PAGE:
Retiring. Buying a cozy house somewhere warm. Spending days by the beach, reading a book. Now, that is an ideal plan after retirement. However, I’m sure most of you already know this type of future is not only unrealistic but is becoming more and more difficult to achieve financially. While retirement can be a bittersweet moment for many, it can also bring a new set of stress and anxiety, mostly related money. Without a steady income, the lifestyle one can have starts to look different; however, that does not necessarily mean one is better than the other. In our society where working is valued so highly, what kind of condition are we going to be living under? Let’s find out.
The concept of retirement, although may sound relieving for many, can also be an exhausting thing to map out. Dan Doonan, the executive director of the National institute on Retirement Security, writes in his article, “Today, the U.S. retirement infrastructure largely is based upon individuals saving on their own for retirement during their working lives”.1 In order for the public to benefit from such structure, it becomes a requirement for the people to have a great amount of savings by the time they retire. However, the problem lies in the mere fact that many Americans do not realise how much they should be saving up right now. With inflation hitting hard, it almost sounds like an impossible ask for citizens to build up the savings they need to live a certain lifestyle they aspire to have after retirement or even to maintain the current way of life.
In addition to increases in product costs, there’s also the mere fact that our life expectancy is longer. This insinuates that unlike the previous generations where one only had to save up for 10, 15 years after their retirement, some may even be in a position to need money 30 years after retirement.2 Furthermore, many companies are leaning towards removing “defined benefit pensions”.2 These pensions were very helpful for workers to plan their retirement as it guaranteed a certain amount of money after retirement without reflecting our market’s ups and downs.2 These social changes in addition to simply the increase in costs makes it harder for the current working generation to have a good lifestyle after retirement.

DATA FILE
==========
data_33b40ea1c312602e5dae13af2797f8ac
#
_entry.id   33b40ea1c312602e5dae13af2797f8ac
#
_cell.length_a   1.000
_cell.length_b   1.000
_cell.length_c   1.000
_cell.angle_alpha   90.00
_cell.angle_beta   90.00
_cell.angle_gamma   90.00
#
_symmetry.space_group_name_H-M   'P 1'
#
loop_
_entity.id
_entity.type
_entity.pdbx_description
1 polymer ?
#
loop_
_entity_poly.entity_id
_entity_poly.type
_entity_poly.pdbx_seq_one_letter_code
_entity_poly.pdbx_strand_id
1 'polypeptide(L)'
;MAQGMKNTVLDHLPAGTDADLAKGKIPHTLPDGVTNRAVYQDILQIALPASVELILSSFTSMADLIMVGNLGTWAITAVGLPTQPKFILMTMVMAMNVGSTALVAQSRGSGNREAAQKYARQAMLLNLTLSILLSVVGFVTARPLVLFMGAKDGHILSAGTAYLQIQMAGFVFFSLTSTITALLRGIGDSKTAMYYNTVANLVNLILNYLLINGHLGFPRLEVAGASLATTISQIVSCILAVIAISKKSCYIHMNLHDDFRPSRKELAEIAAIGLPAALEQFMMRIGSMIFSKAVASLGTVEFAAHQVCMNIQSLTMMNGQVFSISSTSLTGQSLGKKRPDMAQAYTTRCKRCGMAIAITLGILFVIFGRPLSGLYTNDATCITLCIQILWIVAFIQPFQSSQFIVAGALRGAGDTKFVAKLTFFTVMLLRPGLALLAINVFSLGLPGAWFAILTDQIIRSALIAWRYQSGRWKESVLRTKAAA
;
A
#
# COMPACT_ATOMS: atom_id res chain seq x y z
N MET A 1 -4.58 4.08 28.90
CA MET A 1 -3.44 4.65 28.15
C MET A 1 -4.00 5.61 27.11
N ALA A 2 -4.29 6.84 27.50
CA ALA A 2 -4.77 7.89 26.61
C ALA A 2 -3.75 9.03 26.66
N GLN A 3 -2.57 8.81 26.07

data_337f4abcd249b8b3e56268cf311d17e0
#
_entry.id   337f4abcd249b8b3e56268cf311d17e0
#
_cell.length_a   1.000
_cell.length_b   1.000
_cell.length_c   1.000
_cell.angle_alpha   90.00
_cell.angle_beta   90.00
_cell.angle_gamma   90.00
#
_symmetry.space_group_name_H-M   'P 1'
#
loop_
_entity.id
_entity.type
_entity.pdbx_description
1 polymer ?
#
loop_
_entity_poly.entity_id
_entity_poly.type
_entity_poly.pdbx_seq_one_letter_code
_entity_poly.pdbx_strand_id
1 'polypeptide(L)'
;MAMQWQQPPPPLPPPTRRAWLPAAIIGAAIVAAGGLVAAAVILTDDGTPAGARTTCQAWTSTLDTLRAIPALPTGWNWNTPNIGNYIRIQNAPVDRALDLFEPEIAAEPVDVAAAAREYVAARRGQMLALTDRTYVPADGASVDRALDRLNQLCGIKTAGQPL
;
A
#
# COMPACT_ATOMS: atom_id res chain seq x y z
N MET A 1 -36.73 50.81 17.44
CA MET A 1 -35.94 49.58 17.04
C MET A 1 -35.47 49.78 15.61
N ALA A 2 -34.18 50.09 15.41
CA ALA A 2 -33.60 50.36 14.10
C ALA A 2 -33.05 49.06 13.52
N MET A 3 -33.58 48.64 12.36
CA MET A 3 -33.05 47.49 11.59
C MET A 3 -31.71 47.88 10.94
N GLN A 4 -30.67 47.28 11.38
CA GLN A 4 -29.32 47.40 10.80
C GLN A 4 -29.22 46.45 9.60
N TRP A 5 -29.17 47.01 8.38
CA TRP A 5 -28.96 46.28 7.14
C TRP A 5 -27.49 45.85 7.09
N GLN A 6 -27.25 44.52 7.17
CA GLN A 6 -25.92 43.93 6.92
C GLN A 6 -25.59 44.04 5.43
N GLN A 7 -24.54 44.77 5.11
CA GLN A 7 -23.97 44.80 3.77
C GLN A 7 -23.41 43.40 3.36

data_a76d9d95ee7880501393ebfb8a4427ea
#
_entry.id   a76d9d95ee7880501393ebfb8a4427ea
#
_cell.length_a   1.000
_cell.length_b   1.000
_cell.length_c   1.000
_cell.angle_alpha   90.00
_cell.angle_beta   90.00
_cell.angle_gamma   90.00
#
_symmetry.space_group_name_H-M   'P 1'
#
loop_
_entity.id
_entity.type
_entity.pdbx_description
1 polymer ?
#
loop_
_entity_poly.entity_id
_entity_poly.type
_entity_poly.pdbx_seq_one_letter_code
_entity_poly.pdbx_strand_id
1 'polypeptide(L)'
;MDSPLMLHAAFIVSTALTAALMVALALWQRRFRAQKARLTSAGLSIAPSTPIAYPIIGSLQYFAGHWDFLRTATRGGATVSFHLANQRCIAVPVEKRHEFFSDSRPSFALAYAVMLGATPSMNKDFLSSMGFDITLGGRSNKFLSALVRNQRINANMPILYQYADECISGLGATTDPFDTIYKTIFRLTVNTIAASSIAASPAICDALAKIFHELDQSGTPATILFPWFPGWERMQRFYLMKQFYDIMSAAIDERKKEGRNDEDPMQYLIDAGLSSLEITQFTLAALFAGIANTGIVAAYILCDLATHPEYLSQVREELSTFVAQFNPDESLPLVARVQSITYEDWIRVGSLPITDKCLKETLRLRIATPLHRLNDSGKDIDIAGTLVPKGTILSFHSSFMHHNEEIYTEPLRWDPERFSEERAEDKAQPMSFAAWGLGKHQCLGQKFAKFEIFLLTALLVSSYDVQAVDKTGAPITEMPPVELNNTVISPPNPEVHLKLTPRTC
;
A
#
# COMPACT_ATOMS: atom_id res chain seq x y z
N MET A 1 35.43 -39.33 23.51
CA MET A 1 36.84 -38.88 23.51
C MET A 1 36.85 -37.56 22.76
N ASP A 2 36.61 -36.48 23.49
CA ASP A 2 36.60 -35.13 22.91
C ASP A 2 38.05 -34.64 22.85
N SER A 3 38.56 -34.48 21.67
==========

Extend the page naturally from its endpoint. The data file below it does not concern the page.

These worries can compound even way before entering the golden age. It can manifest itself through overworking tendencies to compensate for the fact that it has become much more difficult to maintain the same way of life after retirement. On the other hand, the worries and exhibit itself through intense stress and anxiety towards finances and the inability to fully detach from work even during rest. These propensity for experiencing financial stress can be psychologically, emotionally, and physically draining.
What can we do? What should we do? Despite the simplicity of the question, it stands on a compounded narrative our society and culture creates surrounding money and retirement. Clearly, planning ahead is and continue to be a good idea. But beyond the practical, it is crucial to evaluate one’s emotional relationship with money. The logical mind cannot function without the emotional aspect – same goes for money.
When retirement is supposed to be the beginning of a new chapter, who wants to be worried about money and a million other things? We all deserved to have the lifestyle we have been working hard towards, right?
- Doonan, D. (2021, September 1). Stark and growing economic inequality fuels retirement insecurity. Forbes. Retrieved October 4, 2022, from https://www.forbes.com/sites/dandoonan/2021/09/01/stark-and-growing-economic-inequality-fuels-retirement-insecurity/?sh=36b5b7466632
- Borzykowski, B. (2022, September 21). The Ultimate Retirement Planning Guide for 2022. CNBC. Retrieved October 4, 2022, from https://www.cnbc.com/guide/retirement-planning/